Inflammation is considered a normal function of an individual’s body, or the immune system’s first reaction to a recognized danger. However, once inflammation happens too often, it represents a dignified health threat. Numerous lifestyle choices can increase an individual’s overall risk of chronic systemic inflammation.
These include a diet that is high in sugar, excessive alcohol consumption, and trans fat. As time goes on, large quantities of alcohol can alter a person’s lining of their colon and intestines. Once an individual’s immune system institutes inflammation, it sends off inflammatory cells to the specific part of the body where it senses a problem.
Therefore, soon after antibodies and proteins travel to that same area as well, and the overall level of blood flow to the region increases. This specific process can take hours, or in particular cases of inflammation, even days. Sometimes, the inflammation comes with external symptoms such as the following:
When an individual has chronic inflammation, their body is in a continual state of high alert. Under this amount of pressure, organs and arteries can further break down and lead to the development of diseases. Overall, these effects are wide-ranging and might include:
- Chron’s disease
In the end, more serious conditions can occur such as heart disease, cancer, and diabetes. When there are inflammatory cells anywhere in an individual’s body, the rest of the immune system can be affected. In layman’s terms, this means the gut inflammation caused by long-term and excessive alcohol consumption can cause or promote inflammation throughout the body. To answer the question, ‘Does alcohol cause inflammation?’ The answer is yes. There is a direct link between alcohol and inflammation.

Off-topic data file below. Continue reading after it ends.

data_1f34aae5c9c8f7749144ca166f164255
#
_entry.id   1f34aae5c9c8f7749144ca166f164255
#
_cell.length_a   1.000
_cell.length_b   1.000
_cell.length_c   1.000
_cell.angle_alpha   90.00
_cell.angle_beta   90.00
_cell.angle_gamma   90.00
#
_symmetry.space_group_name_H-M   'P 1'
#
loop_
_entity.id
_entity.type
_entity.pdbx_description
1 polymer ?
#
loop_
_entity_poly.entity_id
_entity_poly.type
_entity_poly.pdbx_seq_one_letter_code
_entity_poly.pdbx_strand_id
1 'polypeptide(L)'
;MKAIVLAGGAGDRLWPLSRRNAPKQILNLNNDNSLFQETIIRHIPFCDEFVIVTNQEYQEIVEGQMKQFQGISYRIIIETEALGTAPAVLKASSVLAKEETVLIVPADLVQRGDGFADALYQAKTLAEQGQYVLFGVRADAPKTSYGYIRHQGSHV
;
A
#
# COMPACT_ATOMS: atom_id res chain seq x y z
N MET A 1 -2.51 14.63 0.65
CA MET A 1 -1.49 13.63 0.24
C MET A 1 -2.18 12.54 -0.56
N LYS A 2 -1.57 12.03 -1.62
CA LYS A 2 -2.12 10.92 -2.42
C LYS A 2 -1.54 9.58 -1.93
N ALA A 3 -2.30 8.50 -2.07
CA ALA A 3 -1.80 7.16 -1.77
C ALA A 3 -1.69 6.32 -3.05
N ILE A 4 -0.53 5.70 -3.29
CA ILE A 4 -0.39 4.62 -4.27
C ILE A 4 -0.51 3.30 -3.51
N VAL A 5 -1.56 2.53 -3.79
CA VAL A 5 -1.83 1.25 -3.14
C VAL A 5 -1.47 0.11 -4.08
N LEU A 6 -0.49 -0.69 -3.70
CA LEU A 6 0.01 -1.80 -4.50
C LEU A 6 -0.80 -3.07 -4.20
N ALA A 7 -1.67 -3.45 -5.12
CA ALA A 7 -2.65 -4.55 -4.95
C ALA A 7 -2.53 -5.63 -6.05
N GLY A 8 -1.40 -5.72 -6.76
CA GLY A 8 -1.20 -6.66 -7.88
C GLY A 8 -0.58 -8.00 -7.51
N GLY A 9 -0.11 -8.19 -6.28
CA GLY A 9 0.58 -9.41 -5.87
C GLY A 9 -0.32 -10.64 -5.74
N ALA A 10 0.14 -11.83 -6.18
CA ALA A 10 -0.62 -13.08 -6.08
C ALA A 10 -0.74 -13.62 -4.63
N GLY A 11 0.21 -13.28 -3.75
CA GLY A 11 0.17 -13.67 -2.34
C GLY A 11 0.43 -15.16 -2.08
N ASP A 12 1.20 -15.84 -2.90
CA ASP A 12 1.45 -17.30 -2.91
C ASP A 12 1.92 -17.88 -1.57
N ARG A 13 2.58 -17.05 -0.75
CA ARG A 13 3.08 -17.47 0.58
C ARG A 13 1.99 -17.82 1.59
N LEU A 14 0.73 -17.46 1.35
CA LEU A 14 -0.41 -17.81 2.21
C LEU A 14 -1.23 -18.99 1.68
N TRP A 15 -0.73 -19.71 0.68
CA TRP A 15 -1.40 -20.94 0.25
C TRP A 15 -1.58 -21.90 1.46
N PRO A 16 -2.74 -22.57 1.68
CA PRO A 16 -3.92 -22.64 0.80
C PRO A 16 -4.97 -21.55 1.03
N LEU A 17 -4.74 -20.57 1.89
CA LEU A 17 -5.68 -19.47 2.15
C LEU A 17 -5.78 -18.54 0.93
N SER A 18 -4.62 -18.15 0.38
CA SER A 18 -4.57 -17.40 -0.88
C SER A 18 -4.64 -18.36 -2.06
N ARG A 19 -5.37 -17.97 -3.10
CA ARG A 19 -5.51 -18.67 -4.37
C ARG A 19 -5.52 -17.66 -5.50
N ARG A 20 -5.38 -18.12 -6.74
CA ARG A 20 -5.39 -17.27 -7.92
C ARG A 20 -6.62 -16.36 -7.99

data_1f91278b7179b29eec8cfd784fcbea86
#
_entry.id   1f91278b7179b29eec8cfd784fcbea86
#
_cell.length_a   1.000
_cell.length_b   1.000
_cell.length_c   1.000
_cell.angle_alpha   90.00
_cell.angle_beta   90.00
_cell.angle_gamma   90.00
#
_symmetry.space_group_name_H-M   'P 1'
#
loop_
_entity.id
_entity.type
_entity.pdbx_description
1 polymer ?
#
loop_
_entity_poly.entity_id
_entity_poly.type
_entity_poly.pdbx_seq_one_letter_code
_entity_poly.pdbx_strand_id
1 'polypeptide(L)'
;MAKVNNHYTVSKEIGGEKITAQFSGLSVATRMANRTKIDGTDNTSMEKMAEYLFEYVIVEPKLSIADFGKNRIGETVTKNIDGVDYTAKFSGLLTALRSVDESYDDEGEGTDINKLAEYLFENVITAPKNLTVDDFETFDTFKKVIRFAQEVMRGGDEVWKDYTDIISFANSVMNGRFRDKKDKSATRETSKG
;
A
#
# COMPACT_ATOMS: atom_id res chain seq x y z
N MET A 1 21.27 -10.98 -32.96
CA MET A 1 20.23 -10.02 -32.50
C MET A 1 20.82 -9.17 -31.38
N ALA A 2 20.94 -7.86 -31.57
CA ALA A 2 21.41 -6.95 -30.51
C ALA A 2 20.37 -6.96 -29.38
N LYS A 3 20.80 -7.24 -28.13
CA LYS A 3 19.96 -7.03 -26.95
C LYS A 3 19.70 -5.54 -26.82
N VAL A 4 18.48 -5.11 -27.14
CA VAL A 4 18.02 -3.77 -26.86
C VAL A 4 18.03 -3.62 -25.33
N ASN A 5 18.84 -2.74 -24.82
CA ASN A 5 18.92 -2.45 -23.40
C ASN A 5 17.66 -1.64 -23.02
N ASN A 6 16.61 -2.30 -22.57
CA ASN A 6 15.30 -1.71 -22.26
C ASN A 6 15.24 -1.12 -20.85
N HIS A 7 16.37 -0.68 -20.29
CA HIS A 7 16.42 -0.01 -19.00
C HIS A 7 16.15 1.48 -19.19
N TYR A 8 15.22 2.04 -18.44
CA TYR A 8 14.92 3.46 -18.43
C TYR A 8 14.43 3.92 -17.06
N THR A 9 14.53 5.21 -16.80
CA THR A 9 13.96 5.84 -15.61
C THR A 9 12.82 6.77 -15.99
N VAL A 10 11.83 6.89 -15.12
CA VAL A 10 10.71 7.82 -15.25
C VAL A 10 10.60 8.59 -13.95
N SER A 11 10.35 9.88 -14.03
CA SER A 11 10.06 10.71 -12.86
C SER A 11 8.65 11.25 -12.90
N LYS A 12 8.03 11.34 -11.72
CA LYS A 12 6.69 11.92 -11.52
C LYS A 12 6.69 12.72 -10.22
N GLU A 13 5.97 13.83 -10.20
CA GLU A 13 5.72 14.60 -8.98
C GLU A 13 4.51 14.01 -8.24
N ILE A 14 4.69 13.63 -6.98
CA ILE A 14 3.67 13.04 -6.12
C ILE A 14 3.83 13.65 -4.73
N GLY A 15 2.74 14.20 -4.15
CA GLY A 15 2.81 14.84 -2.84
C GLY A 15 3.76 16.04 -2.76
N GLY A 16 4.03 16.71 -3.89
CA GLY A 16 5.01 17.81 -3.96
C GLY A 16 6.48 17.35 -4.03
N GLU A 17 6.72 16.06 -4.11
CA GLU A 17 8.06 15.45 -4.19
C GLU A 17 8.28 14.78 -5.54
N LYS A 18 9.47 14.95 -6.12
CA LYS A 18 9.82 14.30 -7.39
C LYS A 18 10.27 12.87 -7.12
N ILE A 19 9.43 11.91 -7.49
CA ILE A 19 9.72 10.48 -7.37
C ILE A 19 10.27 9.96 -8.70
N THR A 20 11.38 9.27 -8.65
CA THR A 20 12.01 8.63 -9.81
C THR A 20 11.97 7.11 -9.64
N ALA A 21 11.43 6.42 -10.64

There is a direct relationship between alcohol and inflammation. Over time as an individual engages in large quantities and amounts of alcohol, the lining of the colon and intestines will be altered. As a consequence, they became less capable of containing bacteria.
Therefore, some of the bacteria that live in these organs, a portion that can become toxic, can end up seeping into the bloodstream and traveling throughout the body. Even though these microbes aren’t necessarily harmful, the immune system will still view them as a threat. For that reason, it’s more likely to induce inflammation regularly.
When an individual engages in heavy drinking consumption over a long period can create numerous changes in an individual’s body that could lead to intestinal inflammation. Gradually, over this extended period, the inflammation can cause organ dysfunction throughout a person’s body, especially in the brain and liver.
As stated, alcohol and inflammation and alcohol and swelling share a dynamic relationship. Alcohol can worsen a person’s inflammation, and cause swelling, and various other problems. We understand combating any disease is difficult, but it’s not impossible. Contact us today.
Medically Reviewed By
Nicole Rettino-Lambert LCSW, LCADC, CCS, CCTP, CSTIP
Nicole Rettino-Lambert is a dually licensed clinician with over 20 years of experience working with children, adolescents, and adults in both addiction treatment and mental health treatment. Along with extensive experience in clinical work, she has held leadership roles in both inpatient and outpatient addiction treatments centers in New Jersey. Throughout her various leadership positions, Rettino-Lambert has developed clinical programming, assisted staff in their growth and development in the clinical field, and had the privilege of helping numerous individuals on their path to recovery.